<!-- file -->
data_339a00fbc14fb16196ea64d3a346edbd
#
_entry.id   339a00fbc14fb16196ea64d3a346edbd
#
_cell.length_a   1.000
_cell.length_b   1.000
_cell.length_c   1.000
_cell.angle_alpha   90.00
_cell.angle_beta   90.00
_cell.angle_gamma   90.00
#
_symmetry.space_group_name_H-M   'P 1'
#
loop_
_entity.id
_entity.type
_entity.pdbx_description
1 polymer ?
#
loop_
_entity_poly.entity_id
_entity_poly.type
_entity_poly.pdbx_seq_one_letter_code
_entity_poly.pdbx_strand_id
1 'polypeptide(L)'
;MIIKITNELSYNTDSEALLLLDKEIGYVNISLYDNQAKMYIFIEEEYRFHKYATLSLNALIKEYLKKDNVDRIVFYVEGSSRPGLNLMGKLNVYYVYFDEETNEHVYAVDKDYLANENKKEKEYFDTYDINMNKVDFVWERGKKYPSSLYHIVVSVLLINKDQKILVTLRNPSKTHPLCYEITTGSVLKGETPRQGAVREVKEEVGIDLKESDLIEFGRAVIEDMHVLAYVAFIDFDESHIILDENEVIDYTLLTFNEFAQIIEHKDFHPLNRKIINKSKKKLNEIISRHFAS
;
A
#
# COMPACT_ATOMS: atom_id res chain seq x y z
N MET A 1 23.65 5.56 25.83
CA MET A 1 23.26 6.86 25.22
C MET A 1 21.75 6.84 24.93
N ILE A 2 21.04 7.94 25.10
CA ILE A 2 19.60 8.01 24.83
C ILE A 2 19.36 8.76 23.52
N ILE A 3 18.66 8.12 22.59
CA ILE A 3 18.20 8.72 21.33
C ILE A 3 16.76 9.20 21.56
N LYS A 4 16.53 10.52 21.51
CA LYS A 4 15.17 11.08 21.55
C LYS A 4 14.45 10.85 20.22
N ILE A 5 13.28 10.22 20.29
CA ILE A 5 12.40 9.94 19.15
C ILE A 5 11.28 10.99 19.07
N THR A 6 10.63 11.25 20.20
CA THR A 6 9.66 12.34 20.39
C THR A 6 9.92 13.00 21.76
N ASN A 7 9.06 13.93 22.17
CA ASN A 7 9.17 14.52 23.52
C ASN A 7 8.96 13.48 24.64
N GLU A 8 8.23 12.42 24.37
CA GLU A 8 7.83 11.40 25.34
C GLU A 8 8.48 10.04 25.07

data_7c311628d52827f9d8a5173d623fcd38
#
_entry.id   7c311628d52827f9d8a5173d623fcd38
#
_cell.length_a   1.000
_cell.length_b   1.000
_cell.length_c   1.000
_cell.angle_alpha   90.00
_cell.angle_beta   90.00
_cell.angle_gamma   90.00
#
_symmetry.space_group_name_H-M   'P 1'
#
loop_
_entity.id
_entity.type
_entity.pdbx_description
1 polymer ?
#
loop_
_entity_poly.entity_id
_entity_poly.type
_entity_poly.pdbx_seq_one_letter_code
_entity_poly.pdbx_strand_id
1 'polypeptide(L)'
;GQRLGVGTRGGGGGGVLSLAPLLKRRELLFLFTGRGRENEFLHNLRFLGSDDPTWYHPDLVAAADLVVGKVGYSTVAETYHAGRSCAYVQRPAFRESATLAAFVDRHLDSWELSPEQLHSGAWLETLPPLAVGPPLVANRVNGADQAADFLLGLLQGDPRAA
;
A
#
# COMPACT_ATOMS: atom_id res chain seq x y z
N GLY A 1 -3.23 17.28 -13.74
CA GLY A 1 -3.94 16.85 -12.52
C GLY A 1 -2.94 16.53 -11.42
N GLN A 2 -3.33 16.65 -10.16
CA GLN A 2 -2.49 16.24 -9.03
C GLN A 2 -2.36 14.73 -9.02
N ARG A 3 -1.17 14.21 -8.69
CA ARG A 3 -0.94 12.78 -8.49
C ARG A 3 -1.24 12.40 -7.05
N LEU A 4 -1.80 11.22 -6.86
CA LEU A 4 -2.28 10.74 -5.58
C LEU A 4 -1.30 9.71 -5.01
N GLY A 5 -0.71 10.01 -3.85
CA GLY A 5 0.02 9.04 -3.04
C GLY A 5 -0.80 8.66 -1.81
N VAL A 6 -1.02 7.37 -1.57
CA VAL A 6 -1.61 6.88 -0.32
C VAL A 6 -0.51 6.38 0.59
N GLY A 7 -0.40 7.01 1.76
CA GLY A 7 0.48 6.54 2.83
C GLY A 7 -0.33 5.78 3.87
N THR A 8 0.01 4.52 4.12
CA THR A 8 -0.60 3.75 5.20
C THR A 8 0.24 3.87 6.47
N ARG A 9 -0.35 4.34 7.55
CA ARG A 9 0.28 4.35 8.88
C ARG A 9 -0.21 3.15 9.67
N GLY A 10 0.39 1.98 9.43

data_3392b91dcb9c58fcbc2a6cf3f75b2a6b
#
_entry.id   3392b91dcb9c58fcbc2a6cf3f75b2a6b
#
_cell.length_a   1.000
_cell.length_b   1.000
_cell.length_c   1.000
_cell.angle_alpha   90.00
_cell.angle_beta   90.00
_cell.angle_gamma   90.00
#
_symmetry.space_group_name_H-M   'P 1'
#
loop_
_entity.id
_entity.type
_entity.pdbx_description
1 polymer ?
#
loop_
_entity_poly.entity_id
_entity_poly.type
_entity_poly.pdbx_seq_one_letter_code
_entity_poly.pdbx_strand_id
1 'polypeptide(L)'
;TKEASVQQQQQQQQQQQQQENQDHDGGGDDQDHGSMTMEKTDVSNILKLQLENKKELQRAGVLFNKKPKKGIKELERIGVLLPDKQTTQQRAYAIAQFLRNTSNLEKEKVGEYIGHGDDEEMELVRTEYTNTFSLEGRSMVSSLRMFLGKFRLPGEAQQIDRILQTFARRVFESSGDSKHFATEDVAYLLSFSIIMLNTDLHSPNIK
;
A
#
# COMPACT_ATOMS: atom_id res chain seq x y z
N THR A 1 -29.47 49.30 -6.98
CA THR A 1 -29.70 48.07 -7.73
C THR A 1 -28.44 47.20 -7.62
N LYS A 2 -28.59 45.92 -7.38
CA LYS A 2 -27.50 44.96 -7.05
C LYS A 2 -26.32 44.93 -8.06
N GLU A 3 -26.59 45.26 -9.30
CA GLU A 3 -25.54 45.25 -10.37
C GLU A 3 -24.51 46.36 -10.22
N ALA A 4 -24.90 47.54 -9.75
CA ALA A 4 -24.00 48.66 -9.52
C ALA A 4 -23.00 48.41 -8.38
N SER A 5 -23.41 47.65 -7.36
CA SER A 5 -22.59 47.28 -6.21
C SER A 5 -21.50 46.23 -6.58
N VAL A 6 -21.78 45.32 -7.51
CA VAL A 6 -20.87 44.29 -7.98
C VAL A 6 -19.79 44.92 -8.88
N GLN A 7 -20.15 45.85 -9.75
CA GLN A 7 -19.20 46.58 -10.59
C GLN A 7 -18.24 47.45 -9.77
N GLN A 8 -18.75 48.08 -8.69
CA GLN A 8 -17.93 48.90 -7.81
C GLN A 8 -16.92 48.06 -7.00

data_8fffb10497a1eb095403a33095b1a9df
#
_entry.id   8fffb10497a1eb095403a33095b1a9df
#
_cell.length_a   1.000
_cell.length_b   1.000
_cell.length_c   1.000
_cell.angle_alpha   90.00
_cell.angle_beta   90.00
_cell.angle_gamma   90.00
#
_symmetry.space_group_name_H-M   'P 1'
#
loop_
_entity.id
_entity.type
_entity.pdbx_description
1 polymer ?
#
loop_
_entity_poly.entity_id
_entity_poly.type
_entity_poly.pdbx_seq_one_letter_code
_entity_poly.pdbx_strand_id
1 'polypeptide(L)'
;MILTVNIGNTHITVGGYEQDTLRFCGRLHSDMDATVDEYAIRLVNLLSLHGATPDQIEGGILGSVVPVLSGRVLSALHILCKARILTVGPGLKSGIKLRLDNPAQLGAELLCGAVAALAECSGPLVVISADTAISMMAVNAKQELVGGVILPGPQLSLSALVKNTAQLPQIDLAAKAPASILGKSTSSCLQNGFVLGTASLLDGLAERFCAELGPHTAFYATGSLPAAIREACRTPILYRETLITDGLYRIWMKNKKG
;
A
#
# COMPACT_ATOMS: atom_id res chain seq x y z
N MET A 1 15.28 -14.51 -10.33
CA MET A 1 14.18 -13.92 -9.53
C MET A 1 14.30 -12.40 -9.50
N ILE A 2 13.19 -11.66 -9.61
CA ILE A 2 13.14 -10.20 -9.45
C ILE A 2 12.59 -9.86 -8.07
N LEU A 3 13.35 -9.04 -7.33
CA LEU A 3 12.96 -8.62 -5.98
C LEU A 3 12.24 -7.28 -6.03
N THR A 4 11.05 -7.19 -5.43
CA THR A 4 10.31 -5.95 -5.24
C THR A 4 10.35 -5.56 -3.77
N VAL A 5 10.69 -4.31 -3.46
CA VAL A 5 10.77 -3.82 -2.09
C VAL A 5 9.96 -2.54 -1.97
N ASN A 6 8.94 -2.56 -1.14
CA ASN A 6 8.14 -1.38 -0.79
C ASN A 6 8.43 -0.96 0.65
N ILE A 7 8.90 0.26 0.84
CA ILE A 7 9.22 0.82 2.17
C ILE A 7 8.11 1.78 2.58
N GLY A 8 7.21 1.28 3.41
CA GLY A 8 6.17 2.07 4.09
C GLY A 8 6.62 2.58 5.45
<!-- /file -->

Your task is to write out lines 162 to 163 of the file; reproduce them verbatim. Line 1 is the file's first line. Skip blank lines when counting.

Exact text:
CA GLN A 7 -19.20 46.58 -10.59
C GLN A 7 -18.24 47.45 -9.77